Khadija Patel: The SA, Rwanda standoff

South Africa is currently embroiled in a standoff with Rwanda that appears to threaten long-term relations with Kigali. Diplomats on both sides have been expelled, but behind the scenes tenuous negotiations with each side voicing their opposition to the other must already have been held. There is, of course, hope that an amicable conclusion can still be reached, but it is not South Africa's relations with Rwanda alone that are at stake here.

Pacifists that we are, South Africa does not usually find itself embroiled in diplomatic spats.

"It's not very often that we have such a serious fall-out with a fellow-African country," one Department of International Relations and Co-Operation (Dirco) official told the Sunday Independent.

The Dirco official quoted described the situation with Rwanda as the worst row since 1995, when former president Nelson Mandela persuaded Commonwealth leaders to suspend Nigeria after it executed nine dissidents led by Ken Saro-wiwa.

Other diplomatic rows in recent years have included Israel in 2010 and Nigeria again in 2012.

By the unnamed Dirco official's own account then, this could be the worst diplomatic standoff involving South Africa since 1994.

Three Rwandan embassy officials were ordered to leave South Africa but Kigali raised the stakes on Friday, expelling six of South Africa's diplomats. Tit-for-tat diplomacy can often be mistaken for a child's ruse.

Rwandan Foreign Minister Louise Mushikiwabo said on Twitter that her government was retaliating and protesting "at South Africa's harbouring of dissidents responsible for terrorist attacks in Rwanda".

Dirco, however, has made no official statement to explain to the South African public what exactly is going on.

And as infuriating as it is for some South Africans not to hear government clarify its position, the current situation with Rwanda may actually be too sensitive for public comment just yet.

South Africa is protesting the targeting of dissidents of President Kagame in South Africa. The very presence of these dissidents in South Africa has for some time been a sore point between the two countries. The assassination of intelligence chief Patrick Karegeya in January, however, was described as the "the last straw" for the South African government.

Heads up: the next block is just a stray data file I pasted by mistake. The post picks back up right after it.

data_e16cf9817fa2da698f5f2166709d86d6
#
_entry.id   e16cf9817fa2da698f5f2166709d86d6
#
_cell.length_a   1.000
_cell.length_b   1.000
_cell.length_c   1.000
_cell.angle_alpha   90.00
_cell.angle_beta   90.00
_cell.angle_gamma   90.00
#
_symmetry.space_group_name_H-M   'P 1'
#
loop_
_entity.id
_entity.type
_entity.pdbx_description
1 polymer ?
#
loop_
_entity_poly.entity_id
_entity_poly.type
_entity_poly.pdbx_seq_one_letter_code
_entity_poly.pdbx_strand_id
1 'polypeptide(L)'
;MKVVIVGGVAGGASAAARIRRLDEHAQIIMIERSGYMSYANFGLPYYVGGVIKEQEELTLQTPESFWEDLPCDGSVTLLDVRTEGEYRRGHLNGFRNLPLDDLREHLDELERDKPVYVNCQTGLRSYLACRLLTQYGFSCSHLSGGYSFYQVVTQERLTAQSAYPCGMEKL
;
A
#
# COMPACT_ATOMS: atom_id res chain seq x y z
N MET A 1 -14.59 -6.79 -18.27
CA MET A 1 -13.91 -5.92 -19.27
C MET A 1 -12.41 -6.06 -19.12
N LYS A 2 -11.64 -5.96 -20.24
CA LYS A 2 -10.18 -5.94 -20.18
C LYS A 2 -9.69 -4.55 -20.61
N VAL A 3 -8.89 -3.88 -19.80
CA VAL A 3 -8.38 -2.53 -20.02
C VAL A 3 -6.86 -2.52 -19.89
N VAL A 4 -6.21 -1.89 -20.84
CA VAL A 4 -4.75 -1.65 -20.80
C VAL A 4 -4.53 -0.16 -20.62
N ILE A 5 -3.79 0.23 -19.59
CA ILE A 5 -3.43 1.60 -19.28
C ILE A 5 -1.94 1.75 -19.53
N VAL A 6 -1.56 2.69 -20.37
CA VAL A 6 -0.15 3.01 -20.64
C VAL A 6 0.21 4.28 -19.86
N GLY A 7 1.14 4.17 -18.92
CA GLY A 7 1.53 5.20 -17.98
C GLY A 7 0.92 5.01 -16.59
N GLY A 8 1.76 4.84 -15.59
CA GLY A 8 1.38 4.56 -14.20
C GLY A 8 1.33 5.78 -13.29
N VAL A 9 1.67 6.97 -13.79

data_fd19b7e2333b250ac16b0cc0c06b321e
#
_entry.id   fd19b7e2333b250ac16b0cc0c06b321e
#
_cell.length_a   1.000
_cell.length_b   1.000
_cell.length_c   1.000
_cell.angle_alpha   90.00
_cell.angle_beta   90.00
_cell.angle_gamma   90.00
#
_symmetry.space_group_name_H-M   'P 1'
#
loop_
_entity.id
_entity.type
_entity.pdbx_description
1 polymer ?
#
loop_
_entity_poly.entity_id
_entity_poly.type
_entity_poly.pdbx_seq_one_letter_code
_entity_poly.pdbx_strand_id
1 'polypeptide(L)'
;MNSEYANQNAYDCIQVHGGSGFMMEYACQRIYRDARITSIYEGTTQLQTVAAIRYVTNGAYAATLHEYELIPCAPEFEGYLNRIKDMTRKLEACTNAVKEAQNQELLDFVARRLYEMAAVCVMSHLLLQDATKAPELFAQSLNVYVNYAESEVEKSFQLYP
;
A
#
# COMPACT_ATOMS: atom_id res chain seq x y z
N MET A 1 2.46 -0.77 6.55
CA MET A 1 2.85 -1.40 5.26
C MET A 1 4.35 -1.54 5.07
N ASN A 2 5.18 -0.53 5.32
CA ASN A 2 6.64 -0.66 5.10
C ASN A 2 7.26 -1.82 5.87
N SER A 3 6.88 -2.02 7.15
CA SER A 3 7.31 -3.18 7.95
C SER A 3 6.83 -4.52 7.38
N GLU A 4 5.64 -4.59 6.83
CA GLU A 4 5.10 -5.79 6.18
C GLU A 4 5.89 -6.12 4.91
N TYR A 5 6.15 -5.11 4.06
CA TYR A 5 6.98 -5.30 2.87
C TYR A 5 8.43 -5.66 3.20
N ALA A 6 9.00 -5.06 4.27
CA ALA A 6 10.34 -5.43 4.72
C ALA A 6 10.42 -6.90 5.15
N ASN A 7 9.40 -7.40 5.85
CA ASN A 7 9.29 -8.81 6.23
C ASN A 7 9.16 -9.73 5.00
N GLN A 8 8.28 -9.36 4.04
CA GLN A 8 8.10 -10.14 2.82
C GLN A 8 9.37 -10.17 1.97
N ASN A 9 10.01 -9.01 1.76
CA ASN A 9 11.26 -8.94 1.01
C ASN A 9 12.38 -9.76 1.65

Then another suspected attempt on the life of General Nywamwasa was foiled in Johannesburg last week, forcing the hand of the South African government.

And even as President Jacob Zuma prepares to call Rwandan President Paul Kagame to personally discuss the diplomatic breakdown, and the circumstances leading to this point, the implications of this particular diplomatic tiff reach beyond relations between South Africa and Rwanda.

The US government, a firm ally of Rwanda, has also entered the fray.

Last week, a State Department spokesperson for Africa Affairs said, "Efforts to silence dissidents run counter to Rwanda's democratic development".

That comment was a tacit acknowledgement from the US that Rwandan efforts to silence dissidents through murder and intimidation are indeed real.

And in 2011 a similar campaign against Rwandans in the United Kingdom was also foiled.

The South African government claims to have proof that Rwandan embassy officials, as well as one Burundian diplomat, are involved in this campaign of violence against Rwandan dissidents in South Africa.

And the Sunday Independent says Dirco officials report Burundi has not retaliated for the expulsion of its diplomat from Pretoria because the evidence against the Burundian diplomat was "solid".

What remains to be proven, however, is the involvement of the Rwandan government in this campaign.

The Rwandan government has denied any involvement in Karageya's death, but certainly didn't appear to be mourning him in any way, "When you choose to be a dog, you die like a dog," Defence Minister General James Kabarebe reportedly said.

And then last week, armed men attacked the home of Kayumba Nyamasa, the Rwandan general. "They searched almost every room," a source close to Nyamasa's family told AFP. "It can't be an armed robbery. You don't ask where 'are the people?'". Nyamasa was, of course, not home. South African authorities apparently received a tipoff on another attempt against Nyamwasa and sent him to another safe house.

What is telling however, is the now deleted Twitter account of a @RichardGoldston, which the Rwandan government has admitted belonged to a staff member in the presidency. On Twitter that particular aide to Kagame had been viciously attacking Sonia Rolley, a journalist with RFI who has been covering the deaths of Rwandan dissidents.

That aide lambasted Rolley for her "reporting since January 3". Rolley later noted, the only incident she could recall was when Karegeya's phone, taken by his murderers, was apparently turned on that day.

So there is more than just South African ties with Rwanda at stake here.

How this particular tiff is resolved will go some way towards determining how the international community more generally will react to what seems to be a well-orchestrated international campaign against Rwandan dissidents.

Khadija Patel is a writing fellow at the University of Witwatersrand's Institute for Social and Economic Research (Wiser).